How to Reduce Cyclomatic Complexity Part 1: Null Object Pattern

by Zoran Horvat
Apr 05, 2015

Cyclomatic complexity is one of the basic measures that can show us how complex our code is. Basically, cyclomatic complexity is a number which indicates number of independent ways in which a segment of code can be executed. It is one of the standard metrics applied to source code and it is used to indicate segments of code which are making too many decisions. You can read more about this metric from Wikipedia article Cyclomatic complexity.

Although the question of complexity may look broad and vaguely defined, there are in fact only a couple of language constructs that are causing its complexity to grow. If statement may cause one or the other branch to be executed, thus it attributes to cyclomatic complexity with value 2.

For and while loops also add complexity because there are distinct execution paths through or around them. Nested if-else statements, or if-else statements within loops add even more to the overall complexity of the code.

In this article we will examine one of the simplest techniques that can be applied to avoid if-then-else statements and in that way reduce cyclomatic complexity. This particular case is when we have to test whether some object reference is null before we decide on the next action.

An Example

Take a simple e-commerce application into account. Presentation layer triggers requests such as login user, or deposit money, or purchase an item. These requests are handled by application service. Let's examine just implementation of the purchase method in the application service class:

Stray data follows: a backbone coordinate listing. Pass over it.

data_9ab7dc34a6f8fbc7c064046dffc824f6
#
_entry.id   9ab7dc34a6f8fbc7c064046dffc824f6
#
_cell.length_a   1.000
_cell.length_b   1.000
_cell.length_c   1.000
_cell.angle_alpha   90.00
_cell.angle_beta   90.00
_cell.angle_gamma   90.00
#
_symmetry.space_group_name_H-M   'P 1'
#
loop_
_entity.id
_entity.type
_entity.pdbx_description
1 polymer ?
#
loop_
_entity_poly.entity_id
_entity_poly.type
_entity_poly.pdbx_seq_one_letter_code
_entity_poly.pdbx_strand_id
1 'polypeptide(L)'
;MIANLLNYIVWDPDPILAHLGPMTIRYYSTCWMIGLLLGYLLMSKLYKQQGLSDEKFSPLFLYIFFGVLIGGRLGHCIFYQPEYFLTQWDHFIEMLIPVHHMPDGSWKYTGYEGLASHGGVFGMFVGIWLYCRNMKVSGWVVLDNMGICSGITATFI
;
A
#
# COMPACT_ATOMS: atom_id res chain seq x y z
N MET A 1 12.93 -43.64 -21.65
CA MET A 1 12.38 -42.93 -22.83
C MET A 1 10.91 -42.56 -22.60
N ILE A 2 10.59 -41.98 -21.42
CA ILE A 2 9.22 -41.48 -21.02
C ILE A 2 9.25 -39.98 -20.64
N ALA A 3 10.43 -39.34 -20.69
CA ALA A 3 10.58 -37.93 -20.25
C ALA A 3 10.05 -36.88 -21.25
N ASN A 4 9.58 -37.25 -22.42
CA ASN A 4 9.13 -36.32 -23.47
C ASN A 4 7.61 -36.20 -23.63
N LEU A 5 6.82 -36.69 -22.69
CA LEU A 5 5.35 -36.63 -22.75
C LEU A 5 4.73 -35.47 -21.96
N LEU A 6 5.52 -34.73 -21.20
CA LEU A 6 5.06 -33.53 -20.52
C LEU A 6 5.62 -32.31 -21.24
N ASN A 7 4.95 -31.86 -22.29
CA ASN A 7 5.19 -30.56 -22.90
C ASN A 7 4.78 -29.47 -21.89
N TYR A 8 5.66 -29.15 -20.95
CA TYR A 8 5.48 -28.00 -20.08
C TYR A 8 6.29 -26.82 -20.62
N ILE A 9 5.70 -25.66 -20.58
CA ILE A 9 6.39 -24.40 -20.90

public class ApplicationServices: IApplicationServices
{

    private readonly IDomainServices domain;

    public ApplicationServices(IDomainServices domain)
    {
        this.domain = domain;
    }

    public ReceiptDto LoggedInUserPurchase(string itemName)
    {
        if (IsDownForMaintenance())
            return null;
        return this.domain.Purchase(Session.LoggedInUserName, itemName);
    }

    private bool IsDownForMaintenance()
    {
        return File.Exists("maintenance.lock");
    }
}

The LoggedInUserPurchase method is supposed to buy an item in the name of currently logged in user. It returns a DTO (data transfer object) which contains information about successful purchase.

That is quite simple, but implementation quickly branches because this application supports maintenance mode. If a specific file exists, named maintenance.lock, the application service will just quit the operation and return null.

Further on, purchase may also fail downstream in the domain layer. Here is the sample implementation of domain service class:

public class DomainServices: IDomainServices
{

    private readonly IUserRepository userRepository;
    private readonly IProductRepository productRepository;
    private readonly IAccountRepository accountRepository;

    public ReceiptDto Purchase(string userName, string itemName)
    {

        User user = this.userRepository.Find(userName);

        if (user == null)
            return null;

        Account account = this.accountRepository.FindByUser(user);

        return this.Purchase(user, account, itemName);

    }

    private ReceiptDto Purchase(User user, Account account, string itemName)
    {

        Product item = this.productRepository.Find(itemName);

        if (item == null)
            return null;

        ReceiptDto receipt = user.Purchase(item);
        MoneyTransaction transaction = account.Withdraw(receipt.Price);

        if (transaction == null)
            return null;

        return receipt;

    }
}

There is quite a lot of domain logic here. Domain service is first looking up the user by its registered name. If such user does not exist, null receipt is returned once again. Otherwise, the operation continues, but it may fail again if requested item does not exist. The third way to fail is monetary transaction could not be executed on the user's account, which may be the result of low balance. Finally, if all the obstacles were passed, the method will return a non-null receipt DTO.

Direct consequence of returning null from methods is that the caller must deal with null result separately from all other non-null results. Here is the possible controller implementation:

public class HomeController
{
    private readonly IApplicationServices application;